At 65 kg, Forrest Molinari (Iowa City, Iowa/Titan Mercury WC/OTC) dropped a close 1-1 criteria decision in the bronze-medal match to Iryna Netreba of Azerbaijan and placed fifth.

There were no technical points earned in the match. Molinari led 1-0 at the break, after Netreba had been put on the shot clock and could not score with 30 seconds. In the second period, it was Molinari who was put on the shot clock and did not score, tying the bout at 1-1. Molinari was unable to complete her attacks late in the match, and Netreba won the criteria by scoring the last point.

Molinari won her first match, then lost to Danielle Lappage of Canada, who reached the finals and pulled Molinari into the repechage. On Wednesday morning, Molinari came from behind to pin Mariia Kuznetsova of Russia in their repechage match, which advanced Molinari to the bronze-medal match.

At 72 kg/158.5 lbs., Erin Clodgo (Richmond, Vermont/Sunkist Kids) went 1-1 in her matches on Wednesday morning and was not eligible for repechage. However, based upon the points she did score in her bouts, Clodgo placed seventh in the standings, which is worth eight team points and could be helpful in the final team race.

After the first two days, with the completion of six weight classes, the United States stands in third with 68 points, behind first place Japan with 86 points and second place Canada with 74 points.

However, the final four weight classes went through the semifinals today, which guaranteed a number of placement points. The United States has Sarah Hildebrandt in the 53 kg gold-medal finals and Mallory Velte in the 62 kg bronze-medal bout, adding a minimum of 30 points to the team total. Canada currently has one wrestler who could win a medal, which means Team USA could move up higher in the final standings.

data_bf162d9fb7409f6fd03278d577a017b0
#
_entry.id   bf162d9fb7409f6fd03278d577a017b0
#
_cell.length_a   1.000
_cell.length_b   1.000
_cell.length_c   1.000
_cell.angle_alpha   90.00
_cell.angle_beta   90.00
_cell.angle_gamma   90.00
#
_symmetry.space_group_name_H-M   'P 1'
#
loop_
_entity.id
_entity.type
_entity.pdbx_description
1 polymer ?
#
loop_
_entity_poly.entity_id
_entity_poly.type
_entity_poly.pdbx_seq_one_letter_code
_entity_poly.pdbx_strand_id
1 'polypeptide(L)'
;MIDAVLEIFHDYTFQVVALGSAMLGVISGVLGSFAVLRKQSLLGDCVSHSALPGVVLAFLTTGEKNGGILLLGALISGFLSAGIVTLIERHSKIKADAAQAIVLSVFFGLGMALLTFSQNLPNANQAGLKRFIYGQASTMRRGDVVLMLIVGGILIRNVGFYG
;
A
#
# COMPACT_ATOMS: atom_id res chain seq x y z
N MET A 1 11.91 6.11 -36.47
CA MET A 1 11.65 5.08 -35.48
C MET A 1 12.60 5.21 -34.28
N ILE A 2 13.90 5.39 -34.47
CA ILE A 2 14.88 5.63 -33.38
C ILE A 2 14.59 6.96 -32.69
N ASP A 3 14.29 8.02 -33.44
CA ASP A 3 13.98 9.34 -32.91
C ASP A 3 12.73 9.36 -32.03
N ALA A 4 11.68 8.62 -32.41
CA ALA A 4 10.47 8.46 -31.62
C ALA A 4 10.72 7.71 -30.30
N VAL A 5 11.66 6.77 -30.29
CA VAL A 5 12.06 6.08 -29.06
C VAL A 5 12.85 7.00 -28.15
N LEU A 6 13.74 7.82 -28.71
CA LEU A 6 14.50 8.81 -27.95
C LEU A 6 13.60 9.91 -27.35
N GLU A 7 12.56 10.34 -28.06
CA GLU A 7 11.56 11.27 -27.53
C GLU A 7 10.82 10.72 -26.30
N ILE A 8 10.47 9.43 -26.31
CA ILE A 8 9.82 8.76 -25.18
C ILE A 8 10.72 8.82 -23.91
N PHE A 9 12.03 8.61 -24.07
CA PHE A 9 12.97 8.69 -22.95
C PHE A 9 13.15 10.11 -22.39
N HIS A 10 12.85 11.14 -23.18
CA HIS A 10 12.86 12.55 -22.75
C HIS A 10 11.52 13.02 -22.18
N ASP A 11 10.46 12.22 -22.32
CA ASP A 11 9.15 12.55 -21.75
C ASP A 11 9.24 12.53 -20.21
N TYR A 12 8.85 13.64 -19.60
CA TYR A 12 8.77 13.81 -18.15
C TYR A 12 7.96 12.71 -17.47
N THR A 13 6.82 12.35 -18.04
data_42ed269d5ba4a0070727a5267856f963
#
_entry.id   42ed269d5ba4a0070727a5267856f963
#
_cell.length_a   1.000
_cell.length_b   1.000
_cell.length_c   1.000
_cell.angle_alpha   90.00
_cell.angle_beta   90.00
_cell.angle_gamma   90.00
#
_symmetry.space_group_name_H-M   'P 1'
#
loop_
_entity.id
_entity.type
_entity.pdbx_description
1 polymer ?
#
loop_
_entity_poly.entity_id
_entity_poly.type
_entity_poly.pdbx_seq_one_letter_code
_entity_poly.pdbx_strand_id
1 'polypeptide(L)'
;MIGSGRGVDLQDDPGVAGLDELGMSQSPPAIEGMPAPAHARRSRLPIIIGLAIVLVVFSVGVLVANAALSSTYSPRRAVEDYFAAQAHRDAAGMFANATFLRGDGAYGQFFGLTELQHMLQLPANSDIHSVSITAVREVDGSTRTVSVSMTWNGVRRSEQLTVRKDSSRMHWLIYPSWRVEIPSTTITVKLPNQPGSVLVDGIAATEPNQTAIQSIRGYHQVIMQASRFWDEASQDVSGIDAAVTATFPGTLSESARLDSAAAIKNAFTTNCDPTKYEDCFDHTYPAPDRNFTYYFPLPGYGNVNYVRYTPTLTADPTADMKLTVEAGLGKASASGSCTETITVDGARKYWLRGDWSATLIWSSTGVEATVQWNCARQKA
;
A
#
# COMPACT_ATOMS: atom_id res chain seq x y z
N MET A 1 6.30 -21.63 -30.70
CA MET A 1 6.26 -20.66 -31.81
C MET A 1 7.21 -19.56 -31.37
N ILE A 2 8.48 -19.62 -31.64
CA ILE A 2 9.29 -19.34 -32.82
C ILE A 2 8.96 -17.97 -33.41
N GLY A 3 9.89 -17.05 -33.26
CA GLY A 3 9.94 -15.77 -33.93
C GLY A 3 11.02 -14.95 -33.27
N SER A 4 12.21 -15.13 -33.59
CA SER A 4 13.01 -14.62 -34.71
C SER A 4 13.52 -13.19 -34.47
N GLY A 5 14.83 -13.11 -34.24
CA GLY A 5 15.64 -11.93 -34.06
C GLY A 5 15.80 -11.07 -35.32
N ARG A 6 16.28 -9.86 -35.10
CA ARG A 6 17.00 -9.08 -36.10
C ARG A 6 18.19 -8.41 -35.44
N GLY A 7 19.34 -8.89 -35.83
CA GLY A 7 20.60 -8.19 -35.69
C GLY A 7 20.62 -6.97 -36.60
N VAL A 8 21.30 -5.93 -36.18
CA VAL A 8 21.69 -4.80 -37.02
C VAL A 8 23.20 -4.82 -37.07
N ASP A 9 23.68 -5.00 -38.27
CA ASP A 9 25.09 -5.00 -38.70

The story will be updated with quotes from medalists Adeline Gray and Tamyra Mensah.

At Budapest, Hungary

Group Two U.S. women’s freestyle results

65 kg/143 lbs. - Forrest Molinari, Iowa City, Iowa (Titan Mercury WC/OTC), 5th place
WIN Leidy Izquerdo Mendez (Colombia), 4-0
LOSS Danielle Lappage (Canada), 6-2
WIN Mariia Kuznetsova (Russia), pin 5:25
LOSS Iryna Netreba (Azerbaijan), 1-1

68 kg/149.75 lbs. - Tamyra Mensah-Stock, Colorado Springs, Colo. (Titan Mercury WC/OTC), bronze medal
WIN Yudaris Sanchez Rodriguez (Cuba), tech. fall 10-0
WIN Battsetseg Soronzonbold (Mongolia), tech. fall 10-0
LOSS Koumba Larroque (France), 2-1
WIN Olivia Di Bacco (Canada), 7-4

72 kg/158.5 lbs.- Erin Clodgo, Richmond, Vermont (Sunkist Kids), 7th place
WIN Anastasia Zimiankova (Belarus), 5-0
LOSS Tatiana Kolesnikova Morozova (Russia), 6-4

76 kg/167.5 lbs. - Adeline Gray, Kingston, Pa. (New York AC), gold medal
WIN Epp Mae (Estonia), 10-0 technical fall
WIN Elmira Syzdykova (Kazakhstan), pin 4:49
WIN Erica Wiebe (Canada), 3-1
WIN Yasemin Adar (Turkey), tech. fall 13-1

Group 2 Medal Match pairings

65 kg
Gold - Petra Olli (Finland) dec. Danielle Lappage (Canada), 6-5
Bronze – Ayana Gempei (Japan) dec. Ritu (Japan), 7-2
Bronze - Irina Netreba (Azerbaijan) dec. Forrest Molinari (USA), 1-1

68 kg
Gold - Alla Cherkasova (Ukraine) dec. Koumba Larroque (France), 15-10
Bronze – Feng Zhou (China) tech. fall Maria Mamashuk (Belarus), 12-1
Bronze - Tamyra Mensah-Stock (USA) dec. Olivia Di Bacco (Canada), 7-4

72 kg
Gold - Justina Di Stasio (Canada) dec. Nasanburmaa Ochirbat (Mongolia), 4-2
Bronze –Martina Kuenz (Austria) dec. Samar Hamza (Egypt), 2-1
Bronze - Bose Tusun (Turkey) dec. Juan Wang (China), 5-2

76 kg
Gold - .Adeline Gray (USA) tech. fall Yasemin Adar (Turkey), 13-1
Bronze – Hiroe Minagawa Suzuki (Japan) inj. dft. Zsanett Nemeth (Hungary), 0:00
Bronze - Erica Wiebe (Canada) dec. Epp Mae (Estonia), 4-0

Top five teams after first six weight classes
1. Japan , 86
2. Canada, 74
3. United States, 68
4,. China, 58
5. Mongolia, 57
Note: The USA is guaranteed at least 30 points on Thursday,